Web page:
Not to put too fine a point on it, but here we have a man, a foreigner, hiding outside a known gathering place for young women – a stalker essentially – praying a creepily specific prayer for God to help him catch the right one. Before he had finished speaking, there was Rebekah, who was born to Bethuel son of Milcah, the wife of Nahor, Abraham’s brother, coming out with her water jar on her shoulder. The girl was very fair to look upon, a virgin, whom no man had known. So creepy.
She went down to the spring, filled her jar, and came up. Then the servant ran to meet her and said, “Please let me sip a little water from your jar.” “Drink, my lord,” she said, and quickly lowered her jar upon her hand and gave him a drink. When she had finished giving him a drink, she said, “I will draw for your camels also, until they have finished drinking.” So she quickly emptied her jar into the trough and ran again to the well to draw, and she drew for all his camels. Okay, seriously. I have seen camels up close. They are enormous, and a little revolting. But they are work animals. They weigh 1500 pounds and can carry 900 pounds for 25 miles a day. Want to guess how much they drink?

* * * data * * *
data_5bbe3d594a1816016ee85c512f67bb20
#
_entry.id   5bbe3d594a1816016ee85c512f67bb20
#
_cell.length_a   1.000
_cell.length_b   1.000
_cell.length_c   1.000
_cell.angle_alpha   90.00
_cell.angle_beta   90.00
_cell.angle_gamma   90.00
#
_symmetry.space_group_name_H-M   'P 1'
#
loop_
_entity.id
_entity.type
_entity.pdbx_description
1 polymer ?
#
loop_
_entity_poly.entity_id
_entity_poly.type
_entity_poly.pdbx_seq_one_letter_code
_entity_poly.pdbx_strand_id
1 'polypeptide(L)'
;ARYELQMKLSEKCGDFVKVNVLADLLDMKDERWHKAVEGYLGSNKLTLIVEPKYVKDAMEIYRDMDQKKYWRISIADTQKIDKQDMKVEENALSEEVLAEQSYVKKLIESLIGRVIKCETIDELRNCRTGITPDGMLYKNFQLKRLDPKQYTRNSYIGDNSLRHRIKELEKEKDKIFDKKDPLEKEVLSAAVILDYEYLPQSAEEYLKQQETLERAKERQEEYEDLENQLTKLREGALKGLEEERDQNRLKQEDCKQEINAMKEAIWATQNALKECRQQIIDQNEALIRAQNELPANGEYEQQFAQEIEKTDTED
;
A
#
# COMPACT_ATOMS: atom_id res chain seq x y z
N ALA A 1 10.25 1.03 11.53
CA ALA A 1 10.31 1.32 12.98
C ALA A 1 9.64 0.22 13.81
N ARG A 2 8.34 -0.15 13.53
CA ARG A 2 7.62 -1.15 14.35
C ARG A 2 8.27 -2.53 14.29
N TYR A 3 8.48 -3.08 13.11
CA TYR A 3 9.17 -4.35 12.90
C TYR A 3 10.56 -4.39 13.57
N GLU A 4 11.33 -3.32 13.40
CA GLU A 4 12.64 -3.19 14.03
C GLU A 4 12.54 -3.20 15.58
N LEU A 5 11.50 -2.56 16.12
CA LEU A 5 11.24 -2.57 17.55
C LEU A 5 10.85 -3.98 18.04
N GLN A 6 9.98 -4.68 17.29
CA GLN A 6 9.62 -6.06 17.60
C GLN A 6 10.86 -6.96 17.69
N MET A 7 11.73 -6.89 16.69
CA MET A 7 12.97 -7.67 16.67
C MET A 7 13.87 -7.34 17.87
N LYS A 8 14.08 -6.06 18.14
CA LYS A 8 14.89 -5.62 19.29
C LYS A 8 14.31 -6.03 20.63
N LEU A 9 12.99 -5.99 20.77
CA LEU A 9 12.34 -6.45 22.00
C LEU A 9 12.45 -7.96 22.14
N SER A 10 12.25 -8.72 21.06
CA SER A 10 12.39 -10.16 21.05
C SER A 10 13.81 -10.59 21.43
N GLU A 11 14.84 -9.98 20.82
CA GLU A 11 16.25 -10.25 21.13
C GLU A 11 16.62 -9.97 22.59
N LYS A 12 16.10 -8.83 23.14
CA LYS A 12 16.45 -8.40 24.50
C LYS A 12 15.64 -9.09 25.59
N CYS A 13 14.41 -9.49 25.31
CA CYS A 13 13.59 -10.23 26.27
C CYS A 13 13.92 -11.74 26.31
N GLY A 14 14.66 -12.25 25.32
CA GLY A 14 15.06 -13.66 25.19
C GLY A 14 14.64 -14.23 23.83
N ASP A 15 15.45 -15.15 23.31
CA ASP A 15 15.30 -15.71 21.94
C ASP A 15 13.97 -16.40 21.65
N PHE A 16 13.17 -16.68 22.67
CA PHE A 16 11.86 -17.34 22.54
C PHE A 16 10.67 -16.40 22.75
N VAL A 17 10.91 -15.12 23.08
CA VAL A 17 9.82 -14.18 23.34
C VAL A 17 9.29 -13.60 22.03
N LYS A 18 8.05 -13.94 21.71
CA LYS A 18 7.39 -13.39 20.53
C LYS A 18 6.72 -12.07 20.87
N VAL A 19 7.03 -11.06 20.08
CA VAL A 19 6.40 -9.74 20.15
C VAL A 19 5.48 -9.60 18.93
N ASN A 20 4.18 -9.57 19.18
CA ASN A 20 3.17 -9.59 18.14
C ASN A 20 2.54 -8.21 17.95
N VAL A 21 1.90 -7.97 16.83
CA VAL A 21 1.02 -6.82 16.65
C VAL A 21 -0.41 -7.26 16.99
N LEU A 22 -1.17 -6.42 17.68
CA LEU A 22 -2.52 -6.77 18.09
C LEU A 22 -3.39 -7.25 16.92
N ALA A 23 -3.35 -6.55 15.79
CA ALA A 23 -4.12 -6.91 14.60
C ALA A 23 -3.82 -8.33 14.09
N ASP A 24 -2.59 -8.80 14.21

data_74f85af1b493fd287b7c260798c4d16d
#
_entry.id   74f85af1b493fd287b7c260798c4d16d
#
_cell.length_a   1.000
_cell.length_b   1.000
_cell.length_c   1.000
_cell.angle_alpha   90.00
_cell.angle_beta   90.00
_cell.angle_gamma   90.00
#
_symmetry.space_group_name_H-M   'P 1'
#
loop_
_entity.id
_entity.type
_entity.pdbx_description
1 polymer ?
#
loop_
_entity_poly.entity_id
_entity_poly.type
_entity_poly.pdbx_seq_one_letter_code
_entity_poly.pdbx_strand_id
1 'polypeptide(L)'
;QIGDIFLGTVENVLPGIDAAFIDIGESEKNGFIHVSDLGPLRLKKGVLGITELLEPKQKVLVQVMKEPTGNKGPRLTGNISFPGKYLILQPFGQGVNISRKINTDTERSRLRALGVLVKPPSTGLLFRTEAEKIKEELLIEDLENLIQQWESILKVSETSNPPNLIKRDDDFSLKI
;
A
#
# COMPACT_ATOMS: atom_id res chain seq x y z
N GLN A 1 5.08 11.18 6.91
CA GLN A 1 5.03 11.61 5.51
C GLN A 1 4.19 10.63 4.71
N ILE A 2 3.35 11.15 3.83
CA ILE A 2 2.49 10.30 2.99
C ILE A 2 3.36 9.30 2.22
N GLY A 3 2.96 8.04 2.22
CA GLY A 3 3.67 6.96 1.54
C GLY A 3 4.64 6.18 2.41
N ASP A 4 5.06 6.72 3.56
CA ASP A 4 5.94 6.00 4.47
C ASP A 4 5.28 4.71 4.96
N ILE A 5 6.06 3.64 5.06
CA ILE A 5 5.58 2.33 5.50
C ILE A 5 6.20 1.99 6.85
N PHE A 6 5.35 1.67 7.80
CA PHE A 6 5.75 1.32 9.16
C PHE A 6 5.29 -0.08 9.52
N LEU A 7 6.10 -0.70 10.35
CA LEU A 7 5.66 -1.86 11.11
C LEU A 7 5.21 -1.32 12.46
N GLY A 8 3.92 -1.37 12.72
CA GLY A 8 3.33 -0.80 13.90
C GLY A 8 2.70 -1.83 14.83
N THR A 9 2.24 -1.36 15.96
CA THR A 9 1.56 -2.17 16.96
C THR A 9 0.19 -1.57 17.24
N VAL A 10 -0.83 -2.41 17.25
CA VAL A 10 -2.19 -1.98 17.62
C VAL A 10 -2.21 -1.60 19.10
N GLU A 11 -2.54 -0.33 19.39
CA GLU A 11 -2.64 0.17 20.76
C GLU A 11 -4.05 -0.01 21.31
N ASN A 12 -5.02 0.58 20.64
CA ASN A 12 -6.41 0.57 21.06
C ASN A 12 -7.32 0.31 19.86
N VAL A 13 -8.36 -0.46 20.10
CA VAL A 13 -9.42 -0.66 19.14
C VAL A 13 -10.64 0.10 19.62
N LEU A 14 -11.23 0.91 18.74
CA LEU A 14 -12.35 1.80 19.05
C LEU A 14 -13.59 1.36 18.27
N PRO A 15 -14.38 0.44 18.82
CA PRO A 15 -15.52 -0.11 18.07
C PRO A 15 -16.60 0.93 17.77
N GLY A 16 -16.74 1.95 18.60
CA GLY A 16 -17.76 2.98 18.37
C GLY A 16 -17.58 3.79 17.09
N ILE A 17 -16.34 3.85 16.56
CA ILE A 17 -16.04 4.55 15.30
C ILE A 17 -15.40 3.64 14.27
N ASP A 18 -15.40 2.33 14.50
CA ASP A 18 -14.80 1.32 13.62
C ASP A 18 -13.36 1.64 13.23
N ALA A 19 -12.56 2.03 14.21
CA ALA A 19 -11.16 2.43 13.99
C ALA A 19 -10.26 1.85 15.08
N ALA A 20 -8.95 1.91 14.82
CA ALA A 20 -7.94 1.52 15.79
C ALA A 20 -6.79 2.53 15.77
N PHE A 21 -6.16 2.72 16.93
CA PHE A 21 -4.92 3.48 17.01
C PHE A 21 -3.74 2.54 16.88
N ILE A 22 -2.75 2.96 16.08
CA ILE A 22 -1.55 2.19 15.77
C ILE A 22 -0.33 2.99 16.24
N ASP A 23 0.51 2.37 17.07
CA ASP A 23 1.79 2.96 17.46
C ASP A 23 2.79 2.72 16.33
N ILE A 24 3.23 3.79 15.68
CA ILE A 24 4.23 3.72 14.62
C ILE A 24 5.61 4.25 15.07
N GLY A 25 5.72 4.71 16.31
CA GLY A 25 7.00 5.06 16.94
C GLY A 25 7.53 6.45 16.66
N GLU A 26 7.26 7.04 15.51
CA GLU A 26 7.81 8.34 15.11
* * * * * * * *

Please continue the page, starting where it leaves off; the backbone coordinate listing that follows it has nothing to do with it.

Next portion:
Did I do the math? Of course, I did. 53 gallons at a go. And the Bible says she watered ALL of them? Until they were finished? No way! That’s 530 gallons of water! One gallon of water = eight pounds. 4248 pounds of water!! If she could carry ten gallons at a time, that’s 428 trips to the spring and back, which at five minutes each would take 35 hours. It’s comic relief! Biblical hyperbole. Teenage girl watering ten camels, Haa! Haa! (Check out this camel video.)
When the camels had finished drinking, the man took a gold nose-ring weighing a half shekel, and two bracelets for her arms weighing ten gold shekels, and said, “Tell me whose daughter you are. Is there room in your father’s house for us to spend the night?” She said to him, “I am the daughter of Bethuel son of Milcah, whom she bore to Nahor.” Rebekah is the great-niece of Abraham, thus Isaac’s second cousin. She added, “We have plenty of straw and fodder and a place to spend the night.” The man bowed his head and worshiped the Lord and said, “Blessed be the Lord, the God of my master Abraham, who has not forsaken his steadfast love and his faithfulness toward my master. As for me, the Lord has led me on the way to the house of my master’s kin.”